Editor's Blog: Traditions in the kitchen
Dec. 17, 2014
by Bryan Salvage
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KANSAS CITY, Mo. – One of the hardest things each of us must endure is losing loved ones. It can’t be avoided as so goes the Circle of Life. In our family, one way we keep the memories of loved-ones past alive is by using their recipes. This may sound strange to some, but certain dishes bring back wonderful memories of loved ones who will forever remain very much alive in our hearts.
My paternal grandmother, for instance, was a basic but wonderful cook. I can still picture her in her blue flowered and faded short-sleeved work gown with barely visible gray netting holding her white hair into a perfect bun atop her head while busily working in the kitchen. Standing about five foot, six inches tall in her black work shoes with thick heels, she was razor thin and didn’t resemble your stereotype, robust cook. But boy could she cook! Summer, winter, spring or fall — her oven was always on.
For several years, she was employed as a part-time cook at Perry Grade School on Chicago’s Southeast side. I still remember walking several blocks through the bitter cold and driving Lake Michigan lake-effect snow with my mom to have lunch with her at the school on occasion in the early 1950s. While walking in knee-deep snow to her school cafeteria, we’d pass through an old, crumbling viaduct that ran under the Illinois Central railroad while the last of the steam locomotives sometimes thundered overhead causing the damp, old concrete tunnel to shake and rumble. Scary and as loud as it was, the trip was always worth it because after walking into the light-green-walled cafeteria that always smelled like vegetable soup, I’d remove my wet mittens, coat, flannel hat with earflaps and my rubber boots and settle in to enjoy grandma’s meat loaf, chicken, spaghetti and meatballs or hamburgers — and her cherry cake (hot cherries and sauce over white cake). She worked miracles with food commodities.
She also worked miracles making food at home. It seems that’s all she ever did — cook and bake. But she loved it—and so did we. Whole-roasted skin-on chicken, liver and onions, meat loaf, chipped beef on toast, pot roast, flank steak, an assortment of German sausages with red cabbage or sauerkraut, stuffed cabbage or green peppers with ground beef and rice — all were basic foods she lovingly prepared daily and she always made them taste very special. And when the holidays arrived, no one could beat her roasted turkey with all the trimmings, minced meat (ground beef) pies, cookies and fudge. Seeing that she and my grandfather owned the old, brick two-flat both of our families lived in back in those days, our small family would walk downstairs to dine with them often in their first-floor apartment dining room.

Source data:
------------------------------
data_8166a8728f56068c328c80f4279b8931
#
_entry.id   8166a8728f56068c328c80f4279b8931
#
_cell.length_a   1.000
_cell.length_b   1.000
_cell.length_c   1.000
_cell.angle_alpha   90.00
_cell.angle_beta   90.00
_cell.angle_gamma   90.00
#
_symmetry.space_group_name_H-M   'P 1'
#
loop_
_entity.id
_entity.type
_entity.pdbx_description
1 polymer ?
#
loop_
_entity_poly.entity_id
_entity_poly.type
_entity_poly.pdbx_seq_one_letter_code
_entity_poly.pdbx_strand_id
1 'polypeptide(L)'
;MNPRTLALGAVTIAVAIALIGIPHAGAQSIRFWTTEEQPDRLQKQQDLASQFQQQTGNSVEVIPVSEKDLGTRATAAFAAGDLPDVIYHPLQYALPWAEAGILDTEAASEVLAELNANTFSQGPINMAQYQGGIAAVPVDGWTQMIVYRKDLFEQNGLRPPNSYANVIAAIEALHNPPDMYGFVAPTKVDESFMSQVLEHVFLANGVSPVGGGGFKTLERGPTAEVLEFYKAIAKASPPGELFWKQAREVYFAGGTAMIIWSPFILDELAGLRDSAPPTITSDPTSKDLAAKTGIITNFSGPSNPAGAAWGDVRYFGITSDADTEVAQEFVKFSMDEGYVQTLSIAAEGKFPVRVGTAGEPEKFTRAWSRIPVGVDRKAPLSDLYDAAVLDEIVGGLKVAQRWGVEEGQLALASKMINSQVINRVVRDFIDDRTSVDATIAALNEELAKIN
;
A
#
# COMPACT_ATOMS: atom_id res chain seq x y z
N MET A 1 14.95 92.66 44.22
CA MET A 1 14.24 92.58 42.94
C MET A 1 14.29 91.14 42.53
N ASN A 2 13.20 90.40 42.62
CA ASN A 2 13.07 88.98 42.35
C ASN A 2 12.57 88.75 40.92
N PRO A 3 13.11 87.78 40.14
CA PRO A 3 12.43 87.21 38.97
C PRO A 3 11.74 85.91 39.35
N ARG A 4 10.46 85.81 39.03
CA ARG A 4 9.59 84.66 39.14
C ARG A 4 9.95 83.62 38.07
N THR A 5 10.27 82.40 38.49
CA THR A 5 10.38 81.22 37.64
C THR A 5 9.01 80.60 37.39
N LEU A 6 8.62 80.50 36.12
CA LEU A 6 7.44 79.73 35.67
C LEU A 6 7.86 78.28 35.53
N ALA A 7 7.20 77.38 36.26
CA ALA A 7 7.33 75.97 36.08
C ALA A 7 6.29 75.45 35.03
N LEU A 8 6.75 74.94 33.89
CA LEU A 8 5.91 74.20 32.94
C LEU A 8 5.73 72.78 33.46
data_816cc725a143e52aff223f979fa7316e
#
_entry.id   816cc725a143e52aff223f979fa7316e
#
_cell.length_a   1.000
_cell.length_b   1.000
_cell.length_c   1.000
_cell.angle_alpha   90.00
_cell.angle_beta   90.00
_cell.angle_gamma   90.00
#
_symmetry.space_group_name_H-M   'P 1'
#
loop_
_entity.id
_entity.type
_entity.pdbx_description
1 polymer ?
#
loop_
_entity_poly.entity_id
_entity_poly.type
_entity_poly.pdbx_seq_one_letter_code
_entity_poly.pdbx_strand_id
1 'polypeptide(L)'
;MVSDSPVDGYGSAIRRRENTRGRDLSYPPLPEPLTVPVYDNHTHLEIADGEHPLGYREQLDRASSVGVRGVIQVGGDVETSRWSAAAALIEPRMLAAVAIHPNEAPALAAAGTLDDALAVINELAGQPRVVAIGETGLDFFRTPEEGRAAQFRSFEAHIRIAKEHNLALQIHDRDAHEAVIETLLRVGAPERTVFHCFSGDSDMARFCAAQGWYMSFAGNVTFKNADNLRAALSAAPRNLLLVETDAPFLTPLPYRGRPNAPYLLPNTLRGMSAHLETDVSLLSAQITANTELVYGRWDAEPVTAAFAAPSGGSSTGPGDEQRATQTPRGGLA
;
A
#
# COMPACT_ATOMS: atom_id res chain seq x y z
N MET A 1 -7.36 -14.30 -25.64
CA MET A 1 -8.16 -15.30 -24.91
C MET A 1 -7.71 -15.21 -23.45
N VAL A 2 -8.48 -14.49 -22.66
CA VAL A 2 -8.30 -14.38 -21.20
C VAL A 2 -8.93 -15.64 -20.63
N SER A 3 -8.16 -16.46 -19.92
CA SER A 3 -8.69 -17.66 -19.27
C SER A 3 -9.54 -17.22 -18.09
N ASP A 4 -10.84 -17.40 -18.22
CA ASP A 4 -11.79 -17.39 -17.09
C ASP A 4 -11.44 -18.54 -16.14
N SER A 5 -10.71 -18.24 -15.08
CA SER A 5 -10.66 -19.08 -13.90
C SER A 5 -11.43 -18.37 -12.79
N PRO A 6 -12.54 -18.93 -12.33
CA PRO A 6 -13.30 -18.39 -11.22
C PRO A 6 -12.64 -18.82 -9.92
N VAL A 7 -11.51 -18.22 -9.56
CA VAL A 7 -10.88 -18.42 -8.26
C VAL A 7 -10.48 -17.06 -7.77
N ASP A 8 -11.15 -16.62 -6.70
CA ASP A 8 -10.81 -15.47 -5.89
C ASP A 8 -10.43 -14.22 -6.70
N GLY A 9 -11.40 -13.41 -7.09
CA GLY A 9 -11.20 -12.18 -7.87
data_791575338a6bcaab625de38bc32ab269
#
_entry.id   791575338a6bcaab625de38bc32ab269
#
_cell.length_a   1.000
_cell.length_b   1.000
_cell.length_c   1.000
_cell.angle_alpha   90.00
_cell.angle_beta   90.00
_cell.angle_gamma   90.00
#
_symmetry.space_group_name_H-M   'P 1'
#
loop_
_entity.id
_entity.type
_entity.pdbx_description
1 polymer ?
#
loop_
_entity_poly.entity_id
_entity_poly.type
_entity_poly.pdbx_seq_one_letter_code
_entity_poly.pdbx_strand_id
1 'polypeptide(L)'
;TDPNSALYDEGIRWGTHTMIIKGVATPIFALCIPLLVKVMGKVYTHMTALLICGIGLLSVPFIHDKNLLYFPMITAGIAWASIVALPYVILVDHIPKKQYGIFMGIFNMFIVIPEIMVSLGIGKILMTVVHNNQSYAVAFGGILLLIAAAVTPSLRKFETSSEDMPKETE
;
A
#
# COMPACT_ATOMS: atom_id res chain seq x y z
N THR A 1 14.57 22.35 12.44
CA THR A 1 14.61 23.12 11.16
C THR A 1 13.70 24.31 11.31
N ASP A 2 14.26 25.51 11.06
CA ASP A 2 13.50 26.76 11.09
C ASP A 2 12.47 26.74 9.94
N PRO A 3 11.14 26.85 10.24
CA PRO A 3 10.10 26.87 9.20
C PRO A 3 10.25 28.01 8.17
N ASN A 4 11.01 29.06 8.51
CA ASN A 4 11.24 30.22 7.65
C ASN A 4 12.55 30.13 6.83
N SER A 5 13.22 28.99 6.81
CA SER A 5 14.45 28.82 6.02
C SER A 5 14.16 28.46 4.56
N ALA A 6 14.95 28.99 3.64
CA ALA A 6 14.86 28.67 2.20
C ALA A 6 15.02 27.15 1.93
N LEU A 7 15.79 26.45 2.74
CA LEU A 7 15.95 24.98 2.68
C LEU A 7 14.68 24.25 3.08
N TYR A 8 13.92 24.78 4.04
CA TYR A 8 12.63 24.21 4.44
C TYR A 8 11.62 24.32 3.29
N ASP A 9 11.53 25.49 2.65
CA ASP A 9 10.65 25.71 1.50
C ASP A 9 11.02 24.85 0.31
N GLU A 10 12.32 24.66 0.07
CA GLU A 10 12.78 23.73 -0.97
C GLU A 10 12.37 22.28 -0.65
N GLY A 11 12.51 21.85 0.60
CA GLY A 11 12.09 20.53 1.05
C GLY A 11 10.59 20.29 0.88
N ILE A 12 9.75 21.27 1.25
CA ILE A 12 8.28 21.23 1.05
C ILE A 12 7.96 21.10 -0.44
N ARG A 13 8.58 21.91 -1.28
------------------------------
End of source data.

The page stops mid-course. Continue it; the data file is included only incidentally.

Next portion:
Later on, my grandparents moved around quite a bit to homes in Indiana and Illinois, but they always remained close enough for us to visit for the day and we still connected — at least during the holidays up until their final years.
Fortunately, grandma wrote her recipes on small note cards and kept them in alphabetical order in a small, gray metal box. Several weeks after she died 41 years ago, I came across her recipe box while helping to gather up the last of her and my late grandfather’s belongings at their small house that sat along a one-rail supply line in Paxton, Ill. After keeping this recipe box for several years, I finally passed it along to my older sister.
Now here we are decades later and we’re still enjoying decades-old recipes from our loved ones. With Christmas less than two weeks away, my family is planning our usual appetizers for Christmas Eve and Christmas Day — sausage pinwheels, bacon-wrapped dates, cocktail franks in sauce, spinach dip and more — all of these recipes are decades old and from various loved ones from my and my wife’s family. In order to keep memories of loved ones and holidays-past alive for future generations, my wife and I have transferred her recipes into new folders divided by categories. Ultimately they will be entered into the computer for our kids and grandkids — once we can find some free time.
Here’s hoping that enjoying old family recipes is one of your traditions, too. Don’t just prepare dishes from these old recipes, remind your kids and grandkids where they came from and tell them what you remember and loved most about those loved ones who created them.